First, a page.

Advertisement

Contributions to Mineralogy and Petrology

, Volume 124, Issue 3–4, pp 302–333 | Cite as

Quaternary minettes and associated volcanic rocks of Mascota, western Mexico: a consequence of plate extension above a subduction modified mantle wedge

  • I. S. E. Carmichael
  • R. A. Lange
  • James F. Luhr

Abstract

 Pleistocene-Holocene volcanism in the Jalisco block of western Mexico is confined to two conspicuous grabens, where potassic eruptives range from absarokites (48–52% SiO2) and minettes (49–54% SiO2) through basaltic andesites (53–57% SiO2), the most voluminous type, to andesites and their lamprophyric equivalent spessartite (58–62% SiO2); there are no contemporary rhyolitic rocks. This suite has high concentrations of Mg, Cr (<550 ppm) and Ni (<450 ppm) accompanied by large concentrations of K, P, Ba (<4000 ppm) and Sr (<5000 ppm) and elements such as LREE and Zr (<600 ppm). No combination of crystal fractionation and/or crustal contamination can reproduce the compositional range of these magmas, which nevertheless are believed to be genetically related because of their proximity in time and space. Hydrous minerals in the lamprophyres and the typical absence of plagioclase phenocrysts in both basaltic andesites and andesites reflect the relatively high concentrations of water in the magmas, which suppressed the crystallisation of feldspar. Experimental verification of the minimal amounts of water required to reproduce the phenocryst assemblages in selected rocks range from 3.5 to 6%. During ascent in a volcanic conduit, andesitic magma may lose water and consequently precipitate plagioclase, or it may ascend more rapidly, retaining more of its initial water, which stabilises phenocrysts of hornblende at the expense of plagioclase. Our estimates of water concentrations, which are consistent with the various low pressure phenocryst assemblages, will be minimal for the magmas in their source regions, and the process of magmatic dewatering on ascent may be typical in well established volcanic conduits. In accord with the compositions of phenocrystic olivine in the basaltic andesites and the minettes, the values of FeO and Fe2O3 of the bulk lavas and scoriae are demonstrably pristine. As a consequence, there are two characteristic features of the Mascota suite: the high range of relative oxygen fugacities (ΔNNO=1–5) and the high Mg# (MgO/MgO+FeO) that ranges from 0.70 to 0.91 (with only one andesite as low as 0.66). From the evidence of phlogopite phenocrysts, a partial melt involving phlogopite would have a higher Mg# than one from olivine (Fo90) and pyroxene alone. As the Mascota series shows a correlation between K2O and Mg#, we conclude that it was generated by partial fusion of the mantle wedge, with a variable contribution of phlogopite and apatite from veins throughout the lherzolitic assemblage. In conformity with an origin by varying increments of partial fusion of a phlogopite-bearing mantle, all incompatible elements vary linearly with Ti (or K) as if phlogopite (+apatite) in the source dominated their contribution to the partial melts. Fluids from dehydration of the subducting slab presumably deposit hydrous and other minerals in veins in the mantle wedge and also increase its redox state. As the Mascota volcanism occurs in grabens closer to the trench than the main andesite arc, it is concluded that the eruption of these small volumes of hydrous magmas require the tectonically favored ascent paths offered by the extensional grabens to reach the surface from their mantle sources.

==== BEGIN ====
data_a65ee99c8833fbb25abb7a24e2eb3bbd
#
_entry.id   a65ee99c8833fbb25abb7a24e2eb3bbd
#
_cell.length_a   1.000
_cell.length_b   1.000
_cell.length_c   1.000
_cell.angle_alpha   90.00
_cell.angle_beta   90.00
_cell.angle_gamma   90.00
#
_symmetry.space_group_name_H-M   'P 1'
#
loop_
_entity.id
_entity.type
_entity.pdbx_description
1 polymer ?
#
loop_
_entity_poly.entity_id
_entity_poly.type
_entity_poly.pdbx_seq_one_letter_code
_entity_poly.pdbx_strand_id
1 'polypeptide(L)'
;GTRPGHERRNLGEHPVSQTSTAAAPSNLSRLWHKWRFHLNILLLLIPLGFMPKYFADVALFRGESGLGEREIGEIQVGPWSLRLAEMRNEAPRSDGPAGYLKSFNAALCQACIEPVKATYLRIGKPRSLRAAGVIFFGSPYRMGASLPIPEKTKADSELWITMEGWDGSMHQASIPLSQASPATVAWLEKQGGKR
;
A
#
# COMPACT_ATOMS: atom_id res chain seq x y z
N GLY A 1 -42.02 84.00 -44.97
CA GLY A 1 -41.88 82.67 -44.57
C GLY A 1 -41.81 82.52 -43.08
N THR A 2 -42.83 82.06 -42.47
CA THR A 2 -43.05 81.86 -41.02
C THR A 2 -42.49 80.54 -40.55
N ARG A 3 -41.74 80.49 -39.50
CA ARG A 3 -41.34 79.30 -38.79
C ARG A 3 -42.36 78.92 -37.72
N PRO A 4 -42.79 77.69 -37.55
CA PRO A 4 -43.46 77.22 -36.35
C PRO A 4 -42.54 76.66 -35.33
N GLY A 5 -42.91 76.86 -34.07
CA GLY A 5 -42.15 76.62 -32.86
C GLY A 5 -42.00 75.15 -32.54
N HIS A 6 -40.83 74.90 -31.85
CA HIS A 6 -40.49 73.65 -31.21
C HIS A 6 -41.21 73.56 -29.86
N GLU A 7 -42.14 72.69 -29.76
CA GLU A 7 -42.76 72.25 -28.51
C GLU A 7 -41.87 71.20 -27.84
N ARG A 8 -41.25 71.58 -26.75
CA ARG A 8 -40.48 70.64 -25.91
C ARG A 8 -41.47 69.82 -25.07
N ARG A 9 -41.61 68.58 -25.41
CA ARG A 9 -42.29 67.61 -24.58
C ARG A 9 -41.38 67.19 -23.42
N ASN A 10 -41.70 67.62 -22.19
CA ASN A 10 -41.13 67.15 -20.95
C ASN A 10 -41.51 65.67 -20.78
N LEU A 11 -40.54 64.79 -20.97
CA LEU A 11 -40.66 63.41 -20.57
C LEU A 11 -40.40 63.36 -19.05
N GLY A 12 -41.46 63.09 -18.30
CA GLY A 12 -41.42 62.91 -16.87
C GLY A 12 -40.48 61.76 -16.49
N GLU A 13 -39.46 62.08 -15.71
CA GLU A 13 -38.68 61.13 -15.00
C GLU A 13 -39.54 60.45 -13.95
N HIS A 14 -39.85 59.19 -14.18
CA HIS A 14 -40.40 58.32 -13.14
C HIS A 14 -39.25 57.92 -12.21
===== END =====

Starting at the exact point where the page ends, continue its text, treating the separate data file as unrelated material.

Keywords

Olivine Basaltic Andesite Mantle Wedge Phenocrystic Olivine Partial Fusion 
These keywords were added by machine and not by the authors. This process is experimental and the keywords may be updated as the learning algorithm improves.

Preview

Unable to display preview. Download preview PDF.

Unable to display preview. Download preview PDF.

Copyright information

© Springer-Verlag Berlin Heidelberg 1996

Authors and Affiliations

  • I. S. E. Carmichael
    • 1
  • R. A. Lange
    • 1
  • James F. Luhr
    • 2
  1. 1.Department of Geology and Geophysics, University of California, Berkeley, CA 94720, USAUS
  2. 2.Department of Mineral Sciences, Smithsonian Institution, NHB 119, Washington, DC 20560, USAUS

Personalised recommendations